US10349859B2 - Simulation and diagnostic tool for sensorimotor diseases - Google Patents

Simulation and diagnostic tool for sensorimotor diseases Download PDF

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US10349859B2
US10349859B2 US15/622,953 US201715622953A US10349859B2 US 10349859 B2 US10349859 B2 US 10349859B2 US 201715622953 A US201715622953 A US 201715622953A US 10349859 B2 US10349859 B2 US 10349859B2
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Arman SARGOLZAEI
Mohamed Abdelghani
Kang K. YEN
Saman Sargolzaei
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Abstract

Computational models and methods and systems of using the model to estimate variable time delay in the sensorimotor system of a subject are provided. The computational model can estimate variable time delays in the sensorimotor system, predict sensory states based on delayed sensory feedback, and/or control the system in real time. The subject can be a human or a primate. Simulation experiments can show how the model can explain a sensorimotor system's ability to compensate for delays during online learning and control.

Description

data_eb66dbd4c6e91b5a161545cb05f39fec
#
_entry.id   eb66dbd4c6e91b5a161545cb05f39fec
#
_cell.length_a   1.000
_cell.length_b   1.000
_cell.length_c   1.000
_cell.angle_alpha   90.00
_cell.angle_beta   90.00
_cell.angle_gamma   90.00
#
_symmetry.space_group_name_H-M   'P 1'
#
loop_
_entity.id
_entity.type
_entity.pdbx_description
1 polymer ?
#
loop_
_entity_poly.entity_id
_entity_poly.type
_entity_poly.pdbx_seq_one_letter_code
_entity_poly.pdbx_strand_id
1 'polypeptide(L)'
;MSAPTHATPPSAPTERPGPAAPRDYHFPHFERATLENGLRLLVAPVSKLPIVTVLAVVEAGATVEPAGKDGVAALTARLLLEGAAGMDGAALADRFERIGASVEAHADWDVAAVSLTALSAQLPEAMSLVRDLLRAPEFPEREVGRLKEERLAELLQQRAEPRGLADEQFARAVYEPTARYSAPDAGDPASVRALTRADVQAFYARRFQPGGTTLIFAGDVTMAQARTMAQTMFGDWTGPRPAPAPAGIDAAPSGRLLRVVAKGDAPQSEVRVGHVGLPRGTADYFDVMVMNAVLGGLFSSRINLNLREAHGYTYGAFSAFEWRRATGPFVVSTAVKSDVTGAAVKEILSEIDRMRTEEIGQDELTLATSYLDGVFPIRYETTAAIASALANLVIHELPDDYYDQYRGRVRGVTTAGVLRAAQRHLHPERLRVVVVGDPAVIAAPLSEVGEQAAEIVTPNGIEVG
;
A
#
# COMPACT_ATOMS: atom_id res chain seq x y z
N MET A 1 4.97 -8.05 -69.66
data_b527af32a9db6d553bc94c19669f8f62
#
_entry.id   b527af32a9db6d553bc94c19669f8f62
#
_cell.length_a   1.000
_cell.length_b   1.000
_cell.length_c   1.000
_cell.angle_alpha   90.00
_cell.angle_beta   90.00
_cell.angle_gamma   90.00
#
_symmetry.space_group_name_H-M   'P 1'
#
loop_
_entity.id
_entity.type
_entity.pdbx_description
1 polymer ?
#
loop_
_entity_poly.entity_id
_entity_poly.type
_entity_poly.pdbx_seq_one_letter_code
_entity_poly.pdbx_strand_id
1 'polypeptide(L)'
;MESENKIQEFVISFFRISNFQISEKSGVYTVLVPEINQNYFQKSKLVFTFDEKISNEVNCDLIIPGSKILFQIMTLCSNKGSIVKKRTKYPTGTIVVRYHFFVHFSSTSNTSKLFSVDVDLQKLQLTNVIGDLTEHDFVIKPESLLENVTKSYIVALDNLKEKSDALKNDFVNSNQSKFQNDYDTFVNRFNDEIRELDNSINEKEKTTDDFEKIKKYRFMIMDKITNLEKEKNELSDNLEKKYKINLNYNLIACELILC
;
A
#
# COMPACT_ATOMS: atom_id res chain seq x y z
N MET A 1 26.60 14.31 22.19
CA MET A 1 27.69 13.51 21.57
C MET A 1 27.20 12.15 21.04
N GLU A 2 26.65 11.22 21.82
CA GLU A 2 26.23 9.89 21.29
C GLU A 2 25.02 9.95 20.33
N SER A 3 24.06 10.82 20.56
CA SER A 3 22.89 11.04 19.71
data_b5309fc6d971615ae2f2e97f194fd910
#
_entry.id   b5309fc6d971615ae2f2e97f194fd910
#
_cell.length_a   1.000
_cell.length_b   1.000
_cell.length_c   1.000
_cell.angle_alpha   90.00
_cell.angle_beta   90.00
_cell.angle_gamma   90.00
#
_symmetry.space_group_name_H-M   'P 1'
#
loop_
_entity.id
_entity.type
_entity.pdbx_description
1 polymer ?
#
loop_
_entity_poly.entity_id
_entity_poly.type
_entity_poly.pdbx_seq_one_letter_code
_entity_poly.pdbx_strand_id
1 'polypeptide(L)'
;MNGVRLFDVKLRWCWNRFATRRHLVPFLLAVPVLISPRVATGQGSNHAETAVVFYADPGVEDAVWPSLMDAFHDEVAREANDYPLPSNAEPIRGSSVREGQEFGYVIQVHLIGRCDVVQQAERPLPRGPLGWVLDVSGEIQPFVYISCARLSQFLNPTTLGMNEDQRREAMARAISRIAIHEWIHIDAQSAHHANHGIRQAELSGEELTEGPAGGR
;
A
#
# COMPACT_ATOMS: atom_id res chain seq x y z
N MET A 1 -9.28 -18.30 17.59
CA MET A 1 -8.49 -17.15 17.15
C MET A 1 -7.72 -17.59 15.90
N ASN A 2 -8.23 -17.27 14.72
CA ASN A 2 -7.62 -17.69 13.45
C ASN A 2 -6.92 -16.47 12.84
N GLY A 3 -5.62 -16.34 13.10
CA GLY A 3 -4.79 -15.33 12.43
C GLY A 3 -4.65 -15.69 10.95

BACKGROUND
The brain's sensorimotor cortex, as a complex neural sensorimotor control system, inherently finds and accomplishes all of its tasks in an optimal manner in terms of speed, accuracy, and efficiency in a vast range of input conditions [3, 4]. Noises, nonlinearities, delays, uncertainties, and redundancies are among many major problems that a sensorimotor control system may experience [5].
A primate's sensorimotor controller is equipped with the ability to predict motor movements and to compensate for time delays. Time-delay estimation is a difficult problem to simulate because it renders even the simplest linear systems nonlinear; yet, biological control systems are robust enough to deal with time delays. It is unclear, however, how this is achieved in biological systems.
For example, vestibulo-ocular reflex (VOR), a motor control system that stabilizes vision during head movements, is not prone to occurrence of delay up to 10 milliseconds from the onset of stimulus [8]. Smooth pursuit, another efficient visual control system in humans for target tracking in the visual field, has the ability to process information with an 80-130 millisecond delay in the brain [25, 26]. Delays make control difficult because information about the current state of the motor system is outdated. A motor control system that does not have delay compensation mechanisms could not correct for errors, leading to potential inefficiencies and instability.